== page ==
As 2022 turns to 2023, we want to close the marketing chapter with a wide-ranging blog that tracks the challenges that we face moving forward. The red thread here begins with brand development, takes a turn towards influencer marketing, considers how those influencers are living in Web 3.0, and finishes considering the wild ride that values-driven marketing has taken in the most innocuous of product categories: pillows.

Admittedly an ambitious effort, but here goes.

Don’t Sleep on the Notion That Your Brand Is an Expectation.

More to the point, that your branding, your marketing, sets an expectation of experience that your product and service must routinely meet. The bromide that good advertising kills bad product isn’t true. Advertising that wasn’t aligned with your customer experience was bad from the beginning. Perhaps Greg Lake of Emerson, Lake & Palmer described it best: An album is a promise to pay that has to be redeemed in a live performance.

What Expectations Do ‘Super Influencers’ Set for Your Brand? (OR, Is Physical Beauty a Substitute for Authentic Expertise?)

For decades brand research has consistently concluded that recommendation is preferred to advertising when gathering information guiding a purchase. This was of little consequence to mass marketers before social media, and the power of influence became democratized, amplified, and monetized. Three minutes later it became clear that some people could sway opinions more than others.  

Turns out that attractive people get paid more, get considered for more jobs, and have stronger social skills than less-attractive people. Need proof. Here are the 15 Most Powerful Influencers on Instagram. Wonder what they might have in common?

Have we failed to identify the basic truth of our exhaustive research? That being, are all of our ‘friends’ recommendations of value – or just those of the young, fit, and physically attractive?

Is Web 3.0 Deserving of the Support It’s Garnering?

Juliane Assange famously said that Facebook is the “most appalling spying machine that has ever been invented.” Somehow our society has rejected the notion that not every part of our private life needs to be public and digitally documented.  Perhaps, ahem, because we’ve learned that our social influence has financial implications. That we can monetize our personal brands, sacrificing only our privacy. 

Only our privacy. 

Web 3.0? It had promised to be a more open, more decentralized platform where smart bots would lead us on more meaningful and compelling journeys. If Web 2.0 was about social media, streaming, and online shopping, Web 3.0 promises us a world of Artificial Intelligence, machine learning, and most importantly for the majority of us, the ability to regain greater control of our personal data.  

At what cost? Currently 3.0 comes with a greater risk of cybercrime. Aggressive hate speech. More disinformation without accreditation. Our advertising dollars are funding these unintended consequences of progress. Even as ad support appears to be waning in the Elon Musk chapter of the Twitter-verse, dollars flow into the decidedly more dangerous Web 3.0. It should go without saying that the expectations set for your brand are as impacted by medium as they are by messaging.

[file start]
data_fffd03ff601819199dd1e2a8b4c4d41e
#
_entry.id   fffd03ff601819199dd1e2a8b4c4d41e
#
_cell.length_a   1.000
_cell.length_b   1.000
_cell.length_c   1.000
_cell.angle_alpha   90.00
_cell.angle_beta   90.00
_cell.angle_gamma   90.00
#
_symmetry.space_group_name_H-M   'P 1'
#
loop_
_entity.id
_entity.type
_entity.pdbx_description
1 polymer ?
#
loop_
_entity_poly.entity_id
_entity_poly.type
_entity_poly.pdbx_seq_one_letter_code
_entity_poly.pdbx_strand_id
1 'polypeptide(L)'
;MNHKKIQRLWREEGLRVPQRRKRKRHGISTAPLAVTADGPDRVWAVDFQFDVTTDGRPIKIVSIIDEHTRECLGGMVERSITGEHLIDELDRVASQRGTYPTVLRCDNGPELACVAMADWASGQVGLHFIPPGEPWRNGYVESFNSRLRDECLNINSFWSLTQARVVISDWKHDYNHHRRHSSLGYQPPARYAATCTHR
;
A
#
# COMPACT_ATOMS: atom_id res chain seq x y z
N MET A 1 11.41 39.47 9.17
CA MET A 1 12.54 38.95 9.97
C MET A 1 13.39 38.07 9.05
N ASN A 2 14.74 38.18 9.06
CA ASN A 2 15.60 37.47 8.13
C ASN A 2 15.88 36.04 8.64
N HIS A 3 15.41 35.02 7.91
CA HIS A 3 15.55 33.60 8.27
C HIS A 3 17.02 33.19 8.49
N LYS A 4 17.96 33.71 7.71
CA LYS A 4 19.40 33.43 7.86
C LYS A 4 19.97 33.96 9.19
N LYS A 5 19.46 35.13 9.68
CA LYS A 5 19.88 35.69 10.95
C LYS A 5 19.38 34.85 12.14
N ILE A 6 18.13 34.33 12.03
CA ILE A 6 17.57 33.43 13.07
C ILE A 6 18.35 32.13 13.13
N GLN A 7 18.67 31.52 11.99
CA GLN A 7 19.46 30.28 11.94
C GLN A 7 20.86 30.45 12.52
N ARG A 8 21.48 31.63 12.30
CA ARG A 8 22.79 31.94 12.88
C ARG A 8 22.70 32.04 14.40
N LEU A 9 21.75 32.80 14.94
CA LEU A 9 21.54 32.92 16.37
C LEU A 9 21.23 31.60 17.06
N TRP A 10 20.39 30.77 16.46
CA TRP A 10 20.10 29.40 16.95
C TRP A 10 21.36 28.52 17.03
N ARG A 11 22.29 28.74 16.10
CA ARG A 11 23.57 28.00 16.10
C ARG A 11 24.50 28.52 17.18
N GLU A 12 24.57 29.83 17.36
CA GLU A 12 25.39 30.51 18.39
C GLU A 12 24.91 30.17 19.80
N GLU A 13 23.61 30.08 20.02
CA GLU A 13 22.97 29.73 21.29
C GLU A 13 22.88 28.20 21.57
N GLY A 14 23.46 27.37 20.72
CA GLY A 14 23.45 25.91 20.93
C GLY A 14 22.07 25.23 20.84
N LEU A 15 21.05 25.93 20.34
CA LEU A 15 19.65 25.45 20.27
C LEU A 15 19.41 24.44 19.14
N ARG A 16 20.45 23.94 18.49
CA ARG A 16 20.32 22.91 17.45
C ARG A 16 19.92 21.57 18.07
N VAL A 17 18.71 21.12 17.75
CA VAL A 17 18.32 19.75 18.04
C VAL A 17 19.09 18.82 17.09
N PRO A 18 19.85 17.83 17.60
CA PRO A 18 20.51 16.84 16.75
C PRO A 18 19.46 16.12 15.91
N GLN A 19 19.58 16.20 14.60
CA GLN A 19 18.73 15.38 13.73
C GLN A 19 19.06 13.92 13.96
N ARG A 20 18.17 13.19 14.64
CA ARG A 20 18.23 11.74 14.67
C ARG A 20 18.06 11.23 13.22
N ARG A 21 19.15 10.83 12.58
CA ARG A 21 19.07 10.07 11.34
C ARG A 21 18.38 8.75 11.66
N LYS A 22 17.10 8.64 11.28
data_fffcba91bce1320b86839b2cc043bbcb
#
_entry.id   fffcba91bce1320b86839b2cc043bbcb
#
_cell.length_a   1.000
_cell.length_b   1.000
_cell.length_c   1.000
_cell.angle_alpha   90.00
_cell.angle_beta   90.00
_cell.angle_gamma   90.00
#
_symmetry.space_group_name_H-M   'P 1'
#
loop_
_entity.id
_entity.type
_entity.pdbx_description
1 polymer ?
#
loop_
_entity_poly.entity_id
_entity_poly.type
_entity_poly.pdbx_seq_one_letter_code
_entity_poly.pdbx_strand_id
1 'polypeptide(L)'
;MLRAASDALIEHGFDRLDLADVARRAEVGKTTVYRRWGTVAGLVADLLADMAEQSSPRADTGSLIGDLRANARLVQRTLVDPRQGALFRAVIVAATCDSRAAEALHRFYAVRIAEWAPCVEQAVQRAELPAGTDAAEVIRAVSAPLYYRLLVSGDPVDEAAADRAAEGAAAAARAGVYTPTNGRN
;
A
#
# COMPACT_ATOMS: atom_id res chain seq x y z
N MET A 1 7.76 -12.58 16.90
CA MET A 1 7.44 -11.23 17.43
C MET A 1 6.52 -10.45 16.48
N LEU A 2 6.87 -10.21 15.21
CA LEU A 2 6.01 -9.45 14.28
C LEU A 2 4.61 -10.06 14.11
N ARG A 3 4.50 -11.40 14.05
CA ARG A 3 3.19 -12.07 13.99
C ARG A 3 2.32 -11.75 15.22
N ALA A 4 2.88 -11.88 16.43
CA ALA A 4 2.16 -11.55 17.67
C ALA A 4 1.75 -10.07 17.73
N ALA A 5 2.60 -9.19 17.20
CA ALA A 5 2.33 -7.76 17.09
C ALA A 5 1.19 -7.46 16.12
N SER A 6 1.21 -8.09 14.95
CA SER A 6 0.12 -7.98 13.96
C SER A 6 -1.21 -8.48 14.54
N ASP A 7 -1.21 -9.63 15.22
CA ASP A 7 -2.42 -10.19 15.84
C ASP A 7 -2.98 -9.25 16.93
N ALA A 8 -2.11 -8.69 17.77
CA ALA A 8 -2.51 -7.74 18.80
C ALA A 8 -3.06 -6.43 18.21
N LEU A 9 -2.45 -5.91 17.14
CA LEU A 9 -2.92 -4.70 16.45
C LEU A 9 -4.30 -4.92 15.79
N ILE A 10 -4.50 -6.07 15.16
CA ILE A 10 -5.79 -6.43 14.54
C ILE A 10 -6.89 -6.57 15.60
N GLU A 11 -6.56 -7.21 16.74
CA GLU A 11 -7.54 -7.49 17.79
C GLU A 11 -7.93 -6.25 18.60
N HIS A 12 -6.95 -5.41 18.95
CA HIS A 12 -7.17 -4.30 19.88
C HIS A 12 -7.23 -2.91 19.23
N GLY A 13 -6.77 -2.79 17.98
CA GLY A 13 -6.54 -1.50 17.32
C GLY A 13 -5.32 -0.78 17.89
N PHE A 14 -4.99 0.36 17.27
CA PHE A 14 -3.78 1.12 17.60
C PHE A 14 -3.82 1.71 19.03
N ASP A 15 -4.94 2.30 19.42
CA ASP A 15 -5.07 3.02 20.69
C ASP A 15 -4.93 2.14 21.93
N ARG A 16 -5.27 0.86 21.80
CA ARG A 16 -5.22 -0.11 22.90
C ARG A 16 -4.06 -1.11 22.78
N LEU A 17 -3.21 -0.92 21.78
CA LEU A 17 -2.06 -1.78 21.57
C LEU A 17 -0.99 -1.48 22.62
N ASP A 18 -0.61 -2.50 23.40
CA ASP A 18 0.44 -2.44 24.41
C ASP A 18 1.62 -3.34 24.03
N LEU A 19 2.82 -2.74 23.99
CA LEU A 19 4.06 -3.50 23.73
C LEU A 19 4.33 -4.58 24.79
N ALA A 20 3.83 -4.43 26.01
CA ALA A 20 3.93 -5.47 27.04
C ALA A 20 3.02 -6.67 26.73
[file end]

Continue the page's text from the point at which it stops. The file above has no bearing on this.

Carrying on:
Maybe Politics and Advertising Do Mix?

Which leads us to close on this insight around Mike Lindell, the CEO of MyPillow, a company he founded in 2004. Today, company sales exceed $260 million, more than doubling since he rose to election-denier fame in 2019.  Lindell is now the largest advertiser on Fox News, spending over $80,000,000 annually concentrated in their primetime opinion talk shows. He’s regularly featured on right-wing media outlets. His advertising dollars fuel an expanding universe of right-wing podcasters and influencers (there we go with that term again). To each podcaster, pundit, and activist he provides promotional codes giving them a stake in each sale and an incentive to promote both his products and his political agenda. After being questioned by the FBI for his election-denial activities, he used a promotional code “FBI” that saved his customers up to 66% on their next purchase.

There’s a calculus in all of this. His strident stance has cost him retail shelf space. WalMart and other big box retailers pulled MyPillow products off their shelves (but still sell their products online), a potential loss of $100,000,000 in sales revenue. And yet his DTC empire continues to gain speed, even as lawsuits swirl that threaten his personal and corporate success.  

Personally, I fell in love with advertising in the ’60s when Coca-Cola taught the world to sing. I was reinvigorated when Benetton united us with color. Even now, I’m susceptible to Subaru’s support of the ASPCA and the National Parks. Today, connecting company purpose to product performance is a high-wire act being played out across the political spectrum. 

Is it worth the risk?

Mr. Lindell’s net worth exceeds $174 million dollars. But tomorrow? It all goes back to calculus. 

Setting Appropriate Brand Expectations.

What does all this suggest? Here’s a handy-dandy summary that I hope brings these different thoughts together, and provide three simple-but-actionable communication approaches for 2023.

  • Determine the connection strategies that best engender brand support. 
  • Avoid the pitfalls that come with cause-marketing while unlocking the power that it potentially provides. 
  • Create messaging that evokes powerful emotions aligned with the truth of your customer experience.

An Agency is here to help your voice rise above the noise. To simplify the complex. To tell your un-embroidered truth compellingly. All without losing a single night’s sleep on a politically incorrect pillow.

Our best wishes to you and yours as we all enter this most joyous of seasons.

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